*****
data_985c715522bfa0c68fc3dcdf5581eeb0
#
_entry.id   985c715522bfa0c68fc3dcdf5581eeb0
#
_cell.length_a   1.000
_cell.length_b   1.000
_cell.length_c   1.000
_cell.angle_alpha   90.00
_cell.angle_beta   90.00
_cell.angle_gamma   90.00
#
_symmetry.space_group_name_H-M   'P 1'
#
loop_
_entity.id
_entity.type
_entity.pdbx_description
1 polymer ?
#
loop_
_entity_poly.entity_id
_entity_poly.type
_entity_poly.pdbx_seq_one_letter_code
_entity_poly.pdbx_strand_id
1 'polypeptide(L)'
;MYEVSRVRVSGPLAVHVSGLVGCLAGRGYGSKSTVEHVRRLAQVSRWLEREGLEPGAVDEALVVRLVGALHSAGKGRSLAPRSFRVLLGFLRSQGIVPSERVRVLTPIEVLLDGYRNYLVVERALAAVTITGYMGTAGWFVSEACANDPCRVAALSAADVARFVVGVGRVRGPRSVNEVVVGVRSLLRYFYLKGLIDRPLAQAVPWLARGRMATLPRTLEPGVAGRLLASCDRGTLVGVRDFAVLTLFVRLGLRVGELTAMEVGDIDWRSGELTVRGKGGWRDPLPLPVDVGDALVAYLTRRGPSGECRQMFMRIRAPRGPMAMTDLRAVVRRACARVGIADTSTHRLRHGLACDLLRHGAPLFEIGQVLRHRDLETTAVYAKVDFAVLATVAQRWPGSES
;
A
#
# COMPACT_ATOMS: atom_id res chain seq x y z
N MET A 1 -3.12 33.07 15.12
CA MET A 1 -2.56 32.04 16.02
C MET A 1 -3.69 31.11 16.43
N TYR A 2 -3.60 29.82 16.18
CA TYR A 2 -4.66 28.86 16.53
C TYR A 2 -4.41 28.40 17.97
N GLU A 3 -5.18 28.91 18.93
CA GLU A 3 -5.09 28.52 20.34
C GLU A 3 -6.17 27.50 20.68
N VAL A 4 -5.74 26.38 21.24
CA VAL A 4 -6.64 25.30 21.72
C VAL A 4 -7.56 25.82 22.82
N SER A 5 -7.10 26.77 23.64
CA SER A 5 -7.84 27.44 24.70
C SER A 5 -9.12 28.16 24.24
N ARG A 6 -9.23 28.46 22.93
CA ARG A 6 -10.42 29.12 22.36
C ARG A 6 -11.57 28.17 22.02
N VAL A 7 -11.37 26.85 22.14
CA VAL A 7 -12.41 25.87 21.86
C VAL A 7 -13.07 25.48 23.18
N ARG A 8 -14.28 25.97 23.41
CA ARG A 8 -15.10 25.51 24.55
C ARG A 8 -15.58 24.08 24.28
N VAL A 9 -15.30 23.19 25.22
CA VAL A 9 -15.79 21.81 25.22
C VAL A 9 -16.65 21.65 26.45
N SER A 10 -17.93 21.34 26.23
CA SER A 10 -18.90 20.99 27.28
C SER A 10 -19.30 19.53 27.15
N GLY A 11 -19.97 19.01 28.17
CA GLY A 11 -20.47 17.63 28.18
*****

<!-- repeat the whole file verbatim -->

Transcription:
data_985c715522bfa0c68fc3dcdf5581eeb0
#
_entry.id   985c715522bfa0c68fc3dcdf5581eeb0
#
_cell.length_a   1.000
_cell.length_b   1.000
_cell.length_c   1.000
_cell.angle_alpha   90.00
_cell.angle_beta   90.00
_cell.angle_gamma   90.00
#
_symmetry.space_group_name_H-M   'P 1'
#
loop_
_entity.id
_entity.type
_entity.pdbx_description
1 polymer ?
#
loop_
_entity_poly.entity_id
_entity_poly.type
_entity_poly.pdbx_seq_one_letter_code
_entity_poly.pdbx_strand_id
1 'polypeptide(L)'
;MYEVSRVRVSGPLAVHVSGLVGCLAGRGYGSKSTVEHVRRLAQVSRWLEREGLEPGAVDEALVVRLVGALHSAGKGRSLAPRSFRVLLGFLRSQGIVPSERVRVLTPIEVLLDGYRNYLVVERALAAVTITGYMGTAGWFVSEACANDPCRVAALSAADVARFVVGVGRVRGPRSVNEVVVGVRSLLRYFYLKGLIDRPLAQAVPWLARGRMATLPRTLEPGVAGRLLASCDRGTLVGVRDFAVLTLFVRLGLRVGELTAMEVGDIDWRSGELTVRGKGGWRDPLPLPVDVGDALVAYLTRRGPSGECRQMFMRIRAPRGPMAMTDLRAVVRRACARVGIADTSTHRLRHGLACDLLRHGAPLFEIGQVLRHRDLETTAVYAKVDFAVLATVAQRWPGSES
;
A
#
# COMPACT_ATOMS: atom_id res chain seq x y z
N MET A 1 -3.12 33.07 15.12
CA MET A 1 -2.56 32.04 16.02
C MET A 1 -3.69 31.11 16.43
N TYR A 2 -3.60 29.82 16.18
CA TYR A 2 -4.66 28.86 16.53
C TYR A 2 -4.41 28.40 17.97
N GLU A 3 -5.18 28.91 18.93
CA GLU A 3 -5.09 28.52 20.34
C GLU A 3 -6.17 27.50 20.68
N VAL A 4 -5.74 26.38 21.24
CA VAL A 4 -6.64 25.30 21.72
C VAL A 4 -7.56 25.82 22.82
N SER A 5 -7.10 26.77 23.64
CA SER A 5 -7.84 27.44 24.70
C SER A 5 -9.12 28.16 24.24
N ARG A 6 -9.23 28.46 22.93
CA ARG A 6 -10.42 29.12 22.36
C ARG A 6 -11.57 28.17 22.02
N VAL A 7 -11.37 26.85 22.14
CA VAL A 7 -12.41 25.87 21.86
C VAL A 7 -13.07 25.48 23.18
N ARG A 8 -14.28 25.97 23.41
CA ARG A 8 -15.10 25.51 24.55
C ARG A 8 -15.58 24.08 24.28
N VAL A 9 -15.30 23.19 25.22
CA VAL A 9 -15.79 21.81 25.22
C VAL A 9 -16.65 21.65 26.45
N SER A 10 -17.93 21.34 26.23
CA SER A 10 -18.90 20.99 27.28
C SER A 10 -19.30 19.53 27.15
N GLY A 11 -19.97 19.01 28.17
CA GLY A 11 -20.47 17.63 28.18